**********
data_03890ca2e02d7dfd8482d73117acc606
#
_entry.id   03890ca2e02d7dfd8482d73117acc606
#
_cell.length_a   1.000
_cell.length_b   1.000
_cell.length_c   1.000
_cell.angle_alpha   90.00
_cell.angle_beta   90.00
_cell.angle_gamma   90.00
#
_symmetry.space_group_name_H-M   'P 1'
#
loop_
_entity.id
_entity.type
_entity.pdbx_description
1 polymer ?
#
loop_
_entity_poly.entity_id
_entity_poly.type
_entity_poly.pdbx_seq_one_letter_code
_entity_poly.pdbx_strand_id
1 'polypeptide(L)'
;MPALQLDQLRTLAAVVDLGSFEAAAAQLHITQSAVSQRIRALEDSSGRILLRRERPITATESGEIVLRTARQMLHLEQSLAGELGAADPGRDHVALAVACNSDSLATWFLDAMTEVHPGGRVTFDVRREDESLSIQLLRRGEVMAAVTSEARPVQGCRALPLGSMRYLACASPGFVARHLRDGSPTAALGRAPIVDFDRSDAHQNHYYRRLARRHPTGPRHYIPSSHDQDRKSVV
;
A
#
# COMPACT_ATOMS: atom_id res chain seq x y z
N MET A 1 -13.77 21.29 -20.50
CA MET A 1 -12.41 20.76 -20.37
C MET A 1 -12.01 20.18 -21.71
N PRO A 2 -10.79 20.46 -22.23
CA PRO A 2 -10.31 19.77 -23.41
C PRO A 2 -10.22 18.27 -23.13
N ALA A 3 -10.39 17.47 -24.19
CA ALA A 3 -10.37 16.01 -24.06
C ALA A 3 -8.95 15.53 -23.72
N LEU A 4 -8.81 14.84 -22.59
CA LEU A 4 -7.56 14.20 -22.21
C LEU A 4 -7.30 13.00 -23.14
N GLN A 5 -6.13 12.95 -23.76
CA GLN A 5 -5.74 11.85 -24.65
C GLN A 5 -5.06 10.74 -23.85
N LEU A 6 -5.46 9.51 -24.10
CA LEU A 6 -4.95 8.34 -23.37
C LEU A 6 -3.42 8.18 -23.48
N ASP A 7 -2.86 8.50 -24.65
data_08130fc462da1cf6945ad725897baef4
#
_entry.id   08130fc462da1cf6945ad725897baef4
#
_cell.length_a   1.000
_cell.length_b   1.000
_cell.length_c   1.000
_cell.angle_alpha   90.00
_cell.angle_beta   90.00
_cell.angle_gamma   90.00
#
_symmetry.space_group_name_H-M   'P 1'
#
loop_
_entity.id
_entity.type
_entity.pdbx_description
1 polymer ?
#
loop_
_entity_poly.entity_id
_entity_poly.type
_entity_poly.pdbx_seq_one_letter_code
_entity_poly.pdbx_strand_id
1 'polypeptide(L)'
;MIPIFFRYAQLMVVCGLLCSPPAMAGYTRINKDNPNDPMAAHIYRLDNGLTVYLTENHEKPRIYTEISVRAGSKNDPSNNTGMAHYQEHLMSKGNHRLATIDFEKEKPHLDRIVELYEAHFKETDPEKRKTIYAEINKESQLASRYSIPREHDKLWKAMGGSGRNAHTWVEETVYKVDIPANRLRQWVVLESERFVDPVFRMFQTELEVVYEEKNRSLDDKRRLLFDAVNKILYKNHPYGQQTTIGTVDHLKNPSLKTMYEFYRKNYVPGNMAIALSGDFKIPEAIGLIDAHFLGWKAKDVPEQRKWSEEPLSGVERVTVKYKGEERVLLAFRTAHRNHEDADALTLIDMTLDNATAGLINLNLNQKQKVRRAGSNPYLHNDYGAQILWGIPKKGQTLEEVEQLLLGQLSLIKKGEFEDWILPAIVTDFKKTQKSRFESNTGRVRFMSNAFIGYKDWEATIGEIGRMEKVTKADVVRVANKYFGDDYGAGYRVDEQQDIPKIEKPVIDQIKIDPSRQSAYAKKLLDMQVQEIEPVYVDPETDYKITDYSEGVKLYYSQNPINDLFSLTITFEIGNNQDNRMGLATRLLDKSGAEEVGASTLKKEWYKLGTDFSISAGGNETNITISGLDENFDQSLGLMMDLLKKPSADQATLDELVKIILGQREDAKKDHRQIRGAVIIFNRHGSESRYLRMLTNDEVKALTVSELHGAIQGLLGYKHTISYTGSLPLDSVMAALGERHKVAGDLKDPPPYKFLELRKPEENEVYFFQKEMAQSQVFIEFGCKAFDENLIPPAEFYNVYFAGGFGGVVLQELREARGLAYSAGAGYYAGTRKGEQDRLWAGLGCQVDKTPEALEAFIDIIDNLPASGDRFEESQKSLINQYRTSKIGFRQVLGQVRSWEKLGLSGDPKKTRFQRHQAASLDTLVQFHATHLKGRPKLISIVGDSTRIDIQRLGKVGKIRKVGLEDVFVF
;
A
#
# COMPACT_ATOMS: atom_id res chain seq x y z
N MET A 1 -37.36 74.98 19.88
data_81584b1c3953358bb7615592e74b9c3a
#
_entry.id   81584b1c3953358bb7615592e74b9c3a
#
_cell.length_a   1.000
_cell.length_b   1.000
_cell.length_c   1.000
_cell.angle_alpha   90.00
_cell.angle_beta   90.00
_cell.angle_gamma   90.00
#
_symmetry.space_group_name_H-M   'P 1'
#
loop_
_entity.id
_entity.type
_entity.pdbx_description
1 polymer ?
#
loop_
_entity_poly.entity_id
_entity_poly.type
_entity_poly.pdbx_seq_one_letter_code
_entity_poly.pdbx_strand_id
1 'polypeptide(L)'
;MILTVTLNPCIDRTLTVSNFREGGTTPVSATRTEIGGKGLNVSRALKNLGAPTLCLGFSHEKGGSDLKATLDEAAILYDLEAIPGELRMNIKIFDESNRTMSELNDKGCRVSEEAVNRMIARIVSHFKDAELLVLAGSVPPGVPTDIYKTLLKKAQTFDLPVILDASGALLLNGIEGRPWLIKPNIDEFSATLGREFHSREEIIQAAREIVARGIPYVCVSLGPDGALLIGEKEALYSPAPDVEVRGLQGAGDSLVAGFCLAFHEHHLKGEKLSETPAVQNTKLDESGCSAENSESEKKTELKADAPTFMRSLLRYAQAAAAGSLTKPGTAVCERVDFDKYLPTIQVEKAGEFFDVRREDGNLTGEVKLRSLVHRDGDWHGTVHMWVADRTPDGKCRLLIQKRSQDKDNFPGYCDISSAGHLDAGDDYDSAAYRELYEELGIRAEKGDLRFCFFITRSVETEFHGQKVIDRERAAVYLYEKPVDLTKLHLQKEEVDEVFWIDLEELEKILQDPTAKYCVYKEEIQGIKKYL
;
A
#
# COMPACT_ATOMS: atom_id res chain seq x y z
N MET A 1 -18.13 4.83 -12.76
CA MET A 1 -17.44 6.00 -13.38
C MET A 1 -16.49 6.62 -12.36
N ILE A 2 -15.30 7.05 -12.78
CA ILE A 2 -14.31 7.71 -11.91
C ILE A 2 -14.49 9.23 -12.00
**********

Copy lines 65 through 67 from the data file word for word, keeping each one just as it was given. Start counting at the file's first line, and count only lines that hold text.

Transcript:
_entity.type
_entity.pdbx_description
1 polymer ?